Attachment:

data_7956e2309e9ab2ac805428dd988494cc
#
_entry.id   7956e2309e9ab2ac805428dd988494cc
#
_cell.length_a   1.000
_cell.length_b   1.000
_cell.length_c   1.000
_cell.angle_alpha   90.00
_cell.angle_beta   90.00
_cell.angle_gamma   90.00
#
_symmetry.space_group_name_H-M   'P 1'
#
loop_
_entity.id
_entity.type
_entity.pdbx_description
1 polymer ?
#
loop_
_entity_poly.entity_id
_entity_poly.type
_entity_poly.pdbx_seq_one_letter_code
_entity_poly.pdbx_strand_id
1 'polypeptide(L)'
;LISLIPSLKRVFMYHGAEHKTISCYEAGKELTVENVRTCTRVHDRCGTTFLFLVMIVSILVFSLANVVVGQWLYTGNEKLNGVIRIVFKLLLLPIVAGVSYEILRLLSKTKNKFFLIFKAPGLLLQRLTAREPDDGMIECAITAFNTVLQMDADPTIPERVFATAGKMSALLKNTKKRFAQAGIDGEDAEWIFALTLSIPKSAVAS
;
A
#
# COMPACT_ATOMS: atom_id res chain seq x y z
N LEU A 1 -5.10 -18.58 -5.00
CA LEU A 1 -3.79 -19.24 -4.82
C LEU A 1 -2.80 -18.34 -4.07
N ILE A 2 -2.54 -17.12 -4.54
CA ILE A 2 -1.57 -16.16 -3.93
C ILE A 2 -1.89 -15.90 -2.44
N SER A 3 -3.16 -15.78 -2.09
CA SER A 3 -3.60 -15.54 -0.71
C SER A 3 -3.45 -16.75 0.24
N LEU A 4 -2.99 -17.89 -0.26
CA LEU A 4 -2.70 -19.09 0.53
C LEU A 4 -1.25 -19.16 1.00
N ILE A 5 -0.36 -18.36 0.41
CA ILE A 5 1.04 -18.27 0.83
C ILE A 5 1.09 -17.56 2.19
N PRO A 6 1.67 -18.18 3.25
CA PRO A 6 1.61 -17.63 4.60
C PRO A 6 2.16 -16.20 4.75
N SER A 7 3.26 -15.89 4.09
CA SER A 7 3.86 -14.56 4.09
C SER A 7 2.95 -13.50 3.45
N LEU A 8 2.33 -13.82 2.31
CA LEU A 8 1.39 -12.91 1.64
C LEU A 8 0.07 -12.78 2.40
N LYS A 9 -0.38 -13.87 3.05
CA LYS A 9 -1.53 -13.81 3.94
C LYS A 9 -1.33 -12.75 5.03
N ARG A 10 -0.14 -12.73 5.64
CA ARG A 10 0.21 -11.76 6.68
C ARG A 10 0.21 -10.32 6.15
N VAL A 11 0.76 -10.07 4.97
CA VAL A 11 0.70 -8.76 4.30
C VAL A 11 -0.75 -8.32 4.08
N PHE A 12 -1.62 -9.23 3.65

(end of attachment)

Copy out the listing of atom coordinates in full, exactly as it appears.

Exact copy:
data_7956e2309e9ab2ac805428dd988494cc
#
_entry.id   7956e2309e9ab2ac805428dd988494cc
#
_cell.length_a   1.000
_cell.length_b   1.000
_cell.length_c   1.000
_cell.angle_alpha   90.00
_cell.angle_beta   90.00
_cell.angle_gamma   90.00
#
_symmetry.space_group_name_H-M   'P 1'
#
loop_
_entity.id
_entity.type
_entity.pdbx_description
1 polymer ?
#
loop_
_entity_poly.entity_id
_entity_poly.type
_entity_poly.pdbx_seq_one_letter_code
_entity_poly.pdbx_strand_id
1 'polypeptide(L)'
;LISLIPSLKRVFMYHGAEHKTISCYEAGKELTVENVRTCTRVHDRCGTTFLFLVMIVSILVFSLANVVVGQWLYTGNEKLNGVIRIVFKLLLLPIVAGVSYEILRLLSKTKNKFFLIFKAPGLLLQRLTAREPDDGMIECAITAFNTVLQMDADPTIPERVFATAGKMSALLKNTKKRFAQAGIDGEDAEWIFALTLSIPKSAVAS
;
A
#
# COMPACT_ATOMS: atom_id res chain seq x y z
N LEU A 1 -5.10 -18.58 -5.00
CA LEU A 1 -3.79 -19.24 -4.82
C LEU A 1 -2.80 -18.34 -4.07
N ILE A 2 -2.54 -17.12 -4.54
CA ILE A 2 -1.57 -16.16 -3.93
C ILE A 2 -1.89 -15.90 -2.44
N SER A 3 -3.16 -15.78 -2.09
CA SER A 3 -3.60 -15.54 -0.71
C SER A 3 -3.45 -16.75 0.24
N LEU A 4 -2.99 -17.89 -0.26
CA LEU A 4 -2.70 -19.09 0.53
C LEU A 4 -1.25 -19.16 1.00
N ILE A 5 -0.36 -18.36 0.41
CA ILE A 5 1.04 -18.27 0.83
C ILE A 5 1.09 -17.56 2.19
N PRO A 6 1.67 -18.18 3.25
CA PRO A 6 1.61 -17.63 4.60
C PRO A 6 2.16 -16.20 4.75
N SER A 7 3.26 -15.89 4.09
CA SER A 7 3.86 -14.56 4.09
C SER A 7 2.95 -13.50 3.45
N LEU A 8 2.33 -13.82 2.31
CA LEU A 8 1.39 -12.91 1.64
C LEU A 8 0.07 -12.78 2.40
N LYS A 9 -0.38 -13.87 3.05
CA LYS A 9 -1.53 -13.81 3.94
C LYS A 9 -1.33 -12.75 5.03
N ARG A 10 -0.14 -12.73 5.64
CA ARG A 10 0.21 -11.76 6.68
C ARG A 10 0.21 -10.32 6.15
N VAL A 11 0.76 -10.07 4.97
CA VAL A 11 0.70 -8.76 4.30
C VAL A 11 -0.75 -8.32 4.08
N PHE A 12 -1.62 -9.23 3.65